Former press secretary for the Democratic National Committee, occasional Reason contributor, and self-proclaimed "libertarian Democrat" Terry Michael wasn't impressed with CNN's show earlier this week in which Donkey Party presidential candidates yapped about their religious streaks:
Sen. Hillary Rodham Clinton (N.Y.), Sen. Barack Obama (Ill.) and former Sen. John Edwards (N.C.) all decided they did, indeed, owe an accounting of their personal religious beliefs—a televised recitation, in fact—to an audience assembled Monday at George Washington University by the left-liberal-worthy Rev. Jim Wallis and channeled through a television anchor aptly (or at least euphoniously) named Soledad O'Brien.
The front-runners' pandering to "people of faith" is the latest expression of Religion Lite advocated by the consultant wing of the Democratic Party.
After several decades of the religious right's attempt to trash the First Amendment and Christianize America via the GOP (God's Own Party?), we are now treated to the religious left and its heavenly claims on behalf of social justice….
Michael excoriates the Holy Trinity of Clinton, Obama, and Edwards (who he thinks was the biggest panderer of the trio) in detail and then relates some pretty interesting experiences of his own:
Having worked as press spokesman for the Democratic National Committee 20 years ago, when the late Rev. Jerry Falwell's Moral Majority was in full flower, I am appalled at how little these possible future leaders of the free world have learned from decades of mixing "faith" and politics.
I came to Washington in 1975 with the late Paul Simon, working for five years as his House press secretary and later traveling with him for seven months as spokesman for his 1988 presidential campaign. Never once in the almost four decades I knew the Illinois Democrat did I ever hear him invoke religion or mention God in a speech, or even in private conversation, though I assumed his religious views were probably those you would expect from the son of Christian missionaries to China (where he was conceived in 1928) and the brother of a Lutheran minister.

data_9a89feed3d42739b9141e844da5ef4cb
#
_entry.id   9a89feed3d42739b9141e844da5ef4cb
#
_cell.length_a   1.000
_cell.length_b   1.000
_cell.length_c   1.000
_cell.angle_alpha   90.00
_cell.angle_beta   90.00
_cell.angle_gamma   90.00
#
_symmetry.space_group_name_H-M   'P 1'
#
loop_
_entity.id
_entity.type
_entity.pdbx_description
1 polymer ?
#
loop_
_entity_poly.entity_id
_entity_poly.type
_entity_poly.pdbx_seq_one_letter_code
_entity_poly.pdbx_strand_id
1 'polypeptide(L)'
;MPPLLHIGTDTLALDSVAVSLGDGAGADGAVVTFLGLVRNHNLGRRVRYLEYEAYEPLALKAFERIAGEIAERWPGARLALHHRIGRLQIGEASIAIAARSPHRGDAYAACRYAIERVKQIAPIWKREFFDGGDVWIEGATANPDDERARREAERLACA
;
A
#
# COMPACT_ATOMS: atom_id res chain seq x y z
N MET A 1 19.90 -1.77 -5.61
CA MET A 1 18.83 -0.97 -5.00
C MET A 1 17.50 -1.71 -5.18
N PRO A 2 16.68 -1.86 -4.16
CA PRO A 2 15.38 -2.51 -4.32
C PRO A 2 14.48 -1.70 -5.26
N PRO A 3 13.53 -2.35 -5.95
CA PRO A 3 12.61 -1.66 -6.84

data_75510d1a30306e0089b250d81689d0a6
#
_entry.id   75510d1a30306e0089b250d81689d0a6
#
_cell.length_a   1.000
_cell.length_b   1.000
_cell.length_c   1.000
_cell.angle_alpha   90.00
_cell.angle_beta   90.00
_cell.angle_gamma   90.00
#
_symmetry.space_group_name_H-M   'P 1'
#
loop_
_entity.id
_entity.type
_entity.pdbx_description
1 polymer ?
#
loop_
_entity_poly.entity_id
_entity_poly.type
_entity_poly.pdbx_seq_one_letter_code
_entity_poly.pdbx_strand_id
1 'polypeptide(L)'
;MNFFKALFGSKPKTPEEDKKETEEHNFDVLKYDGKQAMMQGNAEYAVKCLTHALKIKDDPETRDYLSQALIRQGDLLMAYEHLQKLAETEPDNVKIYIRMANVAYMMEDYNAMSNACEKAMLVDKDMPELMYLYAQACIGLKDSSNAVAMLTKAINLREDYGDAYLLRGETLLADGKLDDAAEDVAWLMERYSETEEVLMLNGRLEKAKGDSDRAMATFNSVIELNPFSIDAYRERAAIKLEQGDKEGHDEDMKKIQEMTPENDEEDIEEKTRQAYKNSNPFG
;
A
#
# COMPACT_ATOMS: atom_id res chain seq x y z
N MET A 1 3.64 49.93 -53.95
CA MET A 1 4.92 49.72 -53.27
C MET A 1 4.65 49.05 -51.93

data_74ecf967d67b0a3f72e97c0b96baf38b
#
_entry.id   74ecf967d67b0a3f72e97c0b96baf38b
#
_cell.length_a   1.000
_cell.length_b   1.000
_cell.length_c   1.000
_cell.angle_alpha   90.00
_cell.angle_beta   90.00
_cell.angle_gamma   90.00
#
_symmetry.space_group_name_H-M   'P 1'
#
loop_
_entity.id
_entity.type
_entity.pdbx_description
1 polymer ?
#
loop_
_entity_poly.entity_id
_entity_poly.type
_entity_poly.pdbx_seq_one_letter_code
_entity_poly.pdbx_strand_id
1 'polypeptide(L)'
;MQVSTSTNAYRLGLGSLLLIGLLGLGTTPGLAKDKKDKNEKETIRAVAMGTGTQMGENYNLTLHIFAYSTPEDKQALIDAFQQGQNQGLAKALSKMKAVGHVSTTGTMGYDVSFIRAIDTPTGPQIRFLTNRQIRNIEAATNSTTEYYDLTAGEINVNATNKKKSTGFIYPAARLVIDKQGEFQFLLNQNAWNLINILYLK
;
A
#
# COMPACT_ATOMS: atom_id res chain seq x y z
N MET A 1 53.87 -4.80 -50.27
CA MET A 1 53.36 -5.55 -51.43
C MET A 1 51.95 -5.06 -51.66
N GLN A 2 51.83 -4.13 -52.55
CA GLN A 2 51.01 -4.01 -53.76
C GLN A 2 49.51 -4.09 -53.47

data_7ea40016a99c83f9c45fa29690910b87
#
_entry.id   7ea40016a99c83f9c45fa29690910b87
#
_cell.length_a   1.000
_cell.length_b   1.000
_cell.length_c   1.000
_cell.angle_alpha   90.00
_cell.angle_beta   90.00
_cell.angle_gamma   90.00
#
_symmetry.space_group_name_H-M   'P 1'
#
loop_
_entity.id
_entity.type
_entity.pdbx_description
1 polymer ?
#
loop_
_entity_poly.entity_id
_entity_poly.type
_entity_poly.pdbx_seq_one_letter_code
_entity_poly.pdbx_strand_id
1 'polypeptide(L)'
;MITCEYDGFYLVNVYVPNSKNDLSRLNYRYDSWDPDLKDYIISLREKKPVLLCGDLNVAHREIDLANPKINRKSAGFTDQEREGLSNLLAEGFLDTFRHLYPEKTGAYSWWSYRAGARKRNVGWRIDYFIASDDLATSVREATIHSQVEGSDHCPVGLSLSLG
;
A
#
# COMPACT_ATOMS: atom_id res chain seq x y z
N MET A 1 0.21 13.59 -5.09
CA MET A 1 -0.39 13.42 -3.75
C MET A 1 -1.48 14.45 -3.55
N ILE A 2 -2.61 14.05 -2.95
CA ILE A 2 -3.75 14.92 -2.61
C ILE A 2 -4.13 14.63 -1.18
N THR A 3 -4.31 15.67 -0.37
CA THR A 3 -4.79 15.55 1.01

A man with the moral rectitude of an Eagle Scout, Simon understood why the Founders included not a single reference to a deity in our Constitution. The best way to protect your right to be guided by faith (and mine to be guided by reason) is to keep our understandings of where we come from and how we come to be moral animals on the other side of a very high wall between the state, with its coercive powers, and the temples created by believers.
The willingness of Democratic candidates to breach that barrier reflects a failure of nerve in a political party that ought to be our best hope for secular governance in a world where so much hate and murder is still being unleashed by "people of faith," whose beliefs were never touched by The Age of Reason and The Enlightenment—the same felicitous era in human history that gave us Jefferson and others averse to the mingling of religion and governance.
To put it in bumper sticker form, Hillary, John and Barack: "I'm a Person of Reason, and I Vote, Too!"
Whole thing, well worth reading, here.